News / Legal Brief

The long road to driving road legislation continues!

Feb 2,2022

Ahmore Burger-Smidt - Head of Regulatory and Dale Adams - Senior Associate

Compliance with road legislation

by Ahmore Burger-Smidt, Director and Head of Data Privacy and Cybercrime Practice and member of the Competition Law Practice; and Dale Adams, Associate

One of the salient purposes of the Administrative Adjudication of Road Traffic Offences Act 46 of 1998 (“AARTO Act“) is to encourage compliance with road legislation and promote road traffic safety by creating a single national system of road traffic regulation. To add to this, President Cyril Ramaphosa himself once said “The Act promotes responsible behaviour on our roads through the creation of a demerit system, which introduces meaningful consequence for reckless, negligent and inconsiderate conduct.[1]

However, a recent decision of the Pretoria High Court (“High Court“) declared the AARTO Act and Administrative of Road Traffic Offences Amendment Act 4 of 2019, on which the planned demerit system for traffic offences is based, unconstitutional and invalid in its entirety.

The High Court found that the AARTO legislation unlawfully intrudes upon the exclusive executive and legislative competence of the local and provincial governments as recognised in the Constitution,[2] thereby preventing local and provincial governments from regulating their own affairs.[3]

In essence, the AARTO Act seeks to provide expeditious administrative adjudication for road offences by inter alia using the concept of demerit points for offenders. The demerit points kick-in and accumulate for certain road traffic related offences. The meaning and scope of the AARTO Act is important to understand as further discussed.

The declaration of constitutional invalidity means that the implementation of the AARTO Act later this year cannot go ahead.[4] This differs from the viewpoint of the Road Traffic Infringement Agency (“RTIA“), the Agency established pursuant to the AARTO Act, which holds that the provisions of the AARTO Act are still enforceable until the Constitutional Court pronounces on the matter. To this end, the RTIA has joined the Department of Transport in the appeal of the decision of the High Court.[5] In the wake of the judgment of the High Court, Minister Fikile Mbalula said that –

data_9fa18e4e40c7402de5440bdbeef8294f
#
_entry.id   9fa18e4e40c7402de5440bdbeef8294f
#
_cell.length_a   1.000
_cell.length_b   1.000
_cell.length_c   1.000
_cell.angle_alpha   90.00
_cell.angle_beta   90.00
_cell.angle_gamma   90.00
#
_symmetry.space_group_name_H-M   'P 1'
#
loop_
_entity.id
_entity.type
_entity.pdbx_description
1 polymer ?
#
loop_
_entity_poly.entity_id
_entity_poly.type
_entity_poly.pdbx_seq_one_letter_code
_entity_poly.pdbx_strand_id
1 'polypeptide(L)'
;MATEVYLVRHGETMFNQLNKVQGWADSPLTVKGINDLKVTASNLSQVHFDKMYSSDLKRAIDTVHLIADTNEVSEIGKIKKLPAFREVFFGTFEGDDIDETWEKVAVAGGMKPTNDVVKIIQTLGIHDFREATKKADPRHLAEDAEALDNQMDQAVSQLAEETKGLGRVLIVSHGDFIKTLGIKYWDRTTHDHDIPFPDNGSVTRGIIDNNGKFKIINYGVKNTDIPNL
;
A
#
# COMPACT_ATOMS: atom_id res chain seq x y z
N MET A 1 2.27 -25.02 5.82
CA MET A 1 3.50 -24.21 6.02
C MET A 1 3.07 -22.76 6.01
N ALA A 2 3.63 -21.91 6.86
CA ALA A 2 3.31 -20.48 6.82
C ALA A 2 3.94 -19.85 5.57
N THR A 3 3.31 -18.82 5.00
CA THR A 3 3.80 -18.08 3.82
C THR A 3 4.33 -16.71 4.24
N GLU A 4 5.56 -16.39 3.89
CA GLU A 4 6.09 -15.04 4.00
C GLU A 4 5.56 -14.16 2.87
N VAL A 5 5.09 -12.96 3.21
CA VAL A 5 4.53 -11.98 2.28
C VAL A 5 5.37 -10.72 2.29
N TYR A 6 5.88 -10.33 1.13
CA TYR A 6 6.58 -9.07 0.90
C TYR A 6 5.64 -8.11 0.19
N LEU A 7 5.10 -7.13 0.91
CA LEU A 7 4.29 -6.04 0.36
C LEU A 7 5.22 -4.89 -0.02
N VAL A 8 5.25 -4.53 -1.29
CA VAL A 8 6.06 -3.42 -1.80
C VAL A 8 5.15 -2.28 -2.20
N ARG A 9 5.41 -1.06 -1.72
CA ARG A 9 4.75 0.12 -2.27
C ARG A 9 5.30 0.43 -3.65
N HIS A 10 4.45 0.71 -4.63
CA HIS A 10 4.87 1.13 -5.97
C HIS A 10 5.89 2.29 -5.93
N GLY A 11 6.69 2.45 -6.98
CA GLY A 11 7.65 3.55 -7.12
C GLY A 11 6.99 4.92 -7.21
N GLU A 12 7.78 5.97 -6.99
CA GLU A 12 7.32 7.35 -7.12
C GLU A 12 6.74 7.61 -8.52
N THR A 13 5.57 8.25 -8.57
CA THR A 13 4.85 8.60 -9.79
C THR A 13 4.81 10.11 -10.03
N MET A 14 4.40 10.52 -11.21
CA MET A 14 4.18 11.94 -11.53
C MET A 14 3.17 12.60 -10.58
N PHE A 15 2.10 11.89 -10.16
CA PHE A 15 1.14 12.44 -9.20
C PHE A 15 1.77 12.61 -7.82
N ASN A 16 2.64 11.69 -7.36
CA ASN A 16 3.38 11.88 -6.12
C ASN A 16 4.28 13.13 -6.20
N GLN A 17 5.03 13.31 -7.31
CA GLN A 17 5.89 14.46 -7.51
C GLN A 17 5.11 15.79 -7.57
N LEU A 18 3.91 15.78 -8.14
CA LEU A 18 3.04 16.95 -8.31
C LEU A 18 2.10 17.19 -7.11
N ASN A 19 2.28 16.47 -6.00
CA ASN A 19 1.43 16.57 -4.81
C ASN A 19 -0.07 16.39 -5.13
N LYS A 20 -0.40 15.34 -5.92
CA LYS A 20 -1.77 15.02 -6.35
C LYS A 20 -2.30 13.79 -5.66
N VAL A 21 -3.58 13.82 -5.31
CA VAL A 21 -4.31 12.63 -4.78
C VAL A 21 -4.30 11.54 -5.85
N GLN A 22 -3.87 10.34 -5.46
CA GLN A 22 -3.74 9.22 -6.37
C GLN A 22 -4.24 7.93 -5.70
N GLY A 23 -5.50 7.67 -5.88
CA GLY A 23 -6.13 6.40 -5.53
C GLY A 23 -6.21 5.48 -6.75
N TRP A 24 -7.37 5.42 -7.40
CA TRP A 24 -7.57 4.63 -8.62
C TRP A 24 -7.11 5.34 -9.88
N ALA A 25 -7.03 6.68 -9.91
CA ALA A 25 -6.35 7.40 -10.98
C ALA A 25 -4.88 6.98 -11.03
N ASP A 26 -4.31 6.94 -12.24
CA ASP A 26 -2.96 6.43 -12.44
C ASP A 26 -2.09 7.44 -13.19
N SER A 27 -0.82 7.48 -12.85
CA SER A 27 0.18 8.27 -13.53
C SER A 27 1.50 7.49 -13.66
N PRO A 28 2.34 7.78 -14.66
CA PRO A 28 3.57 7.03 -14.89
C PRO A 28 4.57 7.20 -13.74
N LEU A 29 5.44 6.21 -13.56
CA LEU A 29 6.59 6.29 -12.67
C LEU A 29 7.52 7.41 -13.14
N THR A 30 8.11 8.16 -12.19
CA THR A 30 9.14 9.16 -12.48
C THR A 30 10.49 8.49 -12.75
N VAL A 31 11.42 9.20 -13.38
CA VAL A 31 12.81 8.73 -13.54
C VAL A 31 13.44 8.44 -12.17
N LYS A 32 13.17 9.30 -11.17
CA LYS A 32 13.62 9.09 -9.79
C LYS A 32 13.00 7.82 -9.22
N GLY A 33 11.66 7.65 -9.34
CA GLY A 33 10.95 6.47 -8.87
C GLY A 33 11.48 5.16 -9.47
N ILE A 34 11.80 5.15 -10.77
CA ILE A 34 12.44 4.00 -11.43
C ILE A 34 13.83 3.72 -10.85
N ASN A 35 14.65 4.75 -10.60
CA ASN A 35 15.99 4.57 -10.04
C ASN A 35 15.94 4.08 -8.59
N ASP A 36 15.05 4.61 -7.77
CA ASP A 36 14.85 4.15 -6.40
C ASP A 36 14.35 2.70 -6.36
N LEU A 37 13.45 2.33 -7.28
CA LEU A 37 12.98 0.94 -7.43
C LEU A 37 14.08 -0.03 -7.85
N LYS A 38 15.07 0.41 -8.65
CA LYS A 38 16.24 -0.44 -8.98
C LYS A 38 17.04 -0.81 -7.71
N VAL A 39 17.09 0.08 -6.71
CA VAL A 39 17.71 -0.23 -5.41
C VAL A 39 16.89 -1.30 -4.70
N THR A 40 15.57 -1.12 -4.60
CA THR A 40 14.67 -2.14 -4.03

AARTO is the final piece of the puzzle in implementing a new road traffic management system by the democratic state. The importance of AARTO…cannot be overemphasised. It is for these reasons that we have decided to appeal the ruling of the Pretoria High Court [6]

The long road to driving road legislation continues!

[1]     See D Adams and A Burger-Smidt “The long road to driving legislation” August 2020, Without Prejudice, available at, accessed on 23 January 2022.

[2]     The Constitution of the Republic of South Africa, 1996 (“Constitution“).

[3]     See paragraph 45 of the judgment.

[4]     See generally K Reader “AARTO ruling prevented ‘unlawful intrusion’ on executive and legislative competence” available at, accessed on 23 January 2022.

[5] See “Transport Dept to Appeal Court Ruling that AARTO Act is Unconstitutional: available at, accessed on 23 January 2022. Also see T Madiba “Aarto still enforced until court judgment – Roads Agency” available at, accessed on 23 January 2022.

[6] See “Govt to appeal high court ruling that AARTO Act is unconstitutional – Mbalula“, accessed on 24 January 2022, available at